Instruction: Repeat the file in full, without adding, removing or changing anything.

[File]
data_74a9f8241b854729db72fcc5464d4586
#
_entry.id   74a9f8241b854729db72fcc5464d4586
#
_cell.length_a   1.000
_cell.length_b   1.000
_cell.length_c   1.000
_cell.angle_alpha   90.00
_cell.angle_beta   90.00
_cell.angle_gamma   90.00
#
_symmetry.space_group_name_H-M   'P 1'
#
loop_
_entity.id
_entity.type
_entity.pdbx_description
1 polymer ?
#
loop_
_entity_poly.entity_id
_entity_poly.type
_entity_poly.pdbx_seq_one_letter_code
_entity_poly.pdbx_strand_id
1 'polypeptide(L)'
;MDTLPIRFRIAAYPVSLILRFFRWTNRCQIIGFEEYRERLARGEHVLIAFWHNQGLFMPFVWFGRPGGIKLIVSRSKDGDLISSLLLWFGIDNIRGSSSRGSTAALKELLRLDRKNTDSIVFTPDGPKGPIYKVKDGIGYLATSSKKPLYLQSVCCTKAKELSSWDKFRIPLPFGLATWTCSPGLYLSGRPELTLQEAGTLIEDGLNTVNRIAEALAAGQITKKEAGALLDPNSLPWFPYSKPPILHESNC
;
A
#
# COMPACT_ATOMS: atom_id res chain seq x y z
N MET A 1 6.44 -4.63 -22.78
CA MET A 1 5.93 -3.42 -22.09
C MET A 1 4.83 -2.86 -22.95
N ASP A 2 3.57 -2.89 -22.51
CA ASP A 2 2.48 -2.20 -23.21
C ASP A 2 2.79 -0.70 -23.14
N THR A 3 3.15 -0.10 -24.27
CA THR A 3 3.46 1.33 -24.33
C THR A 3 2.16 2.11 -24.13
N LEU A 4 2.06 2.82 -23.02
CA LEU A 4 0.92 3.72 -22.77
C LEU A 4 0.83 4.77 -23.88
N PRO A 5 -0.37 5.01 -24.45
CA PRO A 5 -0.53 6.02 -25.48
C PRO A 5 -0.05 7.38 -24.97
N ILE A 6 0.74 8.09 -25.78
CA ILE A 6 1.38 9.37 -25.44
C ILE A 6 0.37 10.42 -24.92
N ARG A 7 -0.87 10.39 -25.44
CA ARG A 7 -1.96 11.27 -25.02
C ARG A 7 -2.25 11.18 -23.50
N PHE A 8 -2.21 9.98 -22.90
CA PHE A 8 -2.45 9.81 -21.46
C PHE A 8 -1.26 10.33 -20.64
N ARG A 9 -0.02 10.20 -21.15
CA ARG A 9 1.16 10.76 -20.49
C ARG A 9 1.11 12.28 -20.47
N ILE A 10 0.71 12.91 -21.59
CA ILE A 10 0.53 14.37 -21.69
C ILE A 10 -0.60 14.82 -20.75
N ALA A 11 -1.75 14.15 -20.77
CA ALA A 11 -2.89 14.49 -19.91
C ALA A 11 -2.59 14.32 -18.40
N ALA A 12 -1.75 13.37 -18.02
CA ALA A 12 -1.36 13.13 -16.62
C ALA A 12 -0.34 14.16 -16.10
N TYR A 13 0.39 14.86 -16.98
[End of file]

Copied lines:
data_74a9f8241b854729db72fcc5464d4586
#
_entry.id   74a9f8241b854729db72fcc5464d4586
#
_cell.length_a   1.000
_cell.length_b   1.000
_cell.length_c   1.000
_cell.angle_alpha   90.00
_cell.angle_beta   90.00
_cell.angle_gamma   90.00
#
_symmetry.space_group_name_H-M   'P 1'
#
loop_
_entity.id
_entity.type
_entity.pdbx_description
1 polymer ?
#
loop_
_entity_poly.entity_id
_entity_poly.type
_entity_poly.pdbx_seq_one_letter_code
_entity_poly.pdbx_strand_id
1 'polypeptide(L)'
;MDTLPIRFRIAAYPVSLILRFFRWTNRCQIIGFEEYRERLARGEHVLIAFWHNQGLFMPFVWFGRPGGIKLIVSRSKDGDLISSLLLWFGIDNIRGSSSRGSTAALKELLRLDRKNTDSIVFTPDGPKGPIYKVKDGIGYLATSSKKPLYLQSVCCTKAKELSSWDKFRIPLPFGLATWTCSPGLYLSGRPELTLQEAGTLIEDGLNTVNRIAEALAAGQITKKEAGALLDPNSLPWFPYSKPPILHESNC
;
A
#
# COMPACT_ATOMS: atom_id res chain seq x y z
N MET A 1 6.44 -4.63 -22.78
CA MET A 1 5.93 -3.42 -22.09
C MET A 1 4.83 -2.86 -22.95
N ASP A 2 3.57 -2.89 -22.51
CA ASP A 2 2.48 -2.20 -23.21
C ASP A 2 2.79 -0.70 -23.14
N THR A 3 3.15 -0.10 -24.27
CA THR A 3 3.46 1.33 -24.33
C THR A 3 2.16 2.11 -24.13
N LEU A 4 2.06 2.82 -23.02
CA LEU A 4 0.92 3.72 -22.77
C LEU A 4 0.83 4.77 -23.88
N PRO A 5 -0.37 5.01 -24.45
CA PRO A 5 -0.53 6.02 -25.48
C PRO A 5 -0.05 7.38 -24.97
N ILE A 6 0.74 8.09 -25.78
CA ILE A 6 1.38 9.37 -25.44
C ILE A 6 0.37 10.42 -24.92
N ARG A 7 -0.87 10.39 -25.44
CA ARG A 7 -1.96 11.27 -25.02
C ARG A 7 -2.25 11.18 -23.50
N PHE A 8 -2.21 9.98 -22.90
CA PHE A 8 -2.45 9.81 -21.46
C PHE A 8 -1.26 10.33 -20.64
N ARG A 9 -0.02 10.20 -21.15
CA ARG A 9 1.16 10.76 -20.49
C ARG A 9 1.11 12.28 -20.47
N ILE A 10 0.71 12.91 -21.59
CA ILE A 10 0.53 14.37 -21.69
C ILE A 10 -0.60 14.82 -20.75
N ALA A 11 -1.75 14.15 -20.77
CA ALA A 11 -2.89 14.49 -19.91
C ALA A 11 -2.59 14.32 -18.40
N ALA A 12 -1.75 13.37 -18.02
CA ALA A 12 -1.36 13.13 -16.62
C ALA A 12 -0.34 14.16 -16.10
N TYR A 13 0.39 14.86 -16.98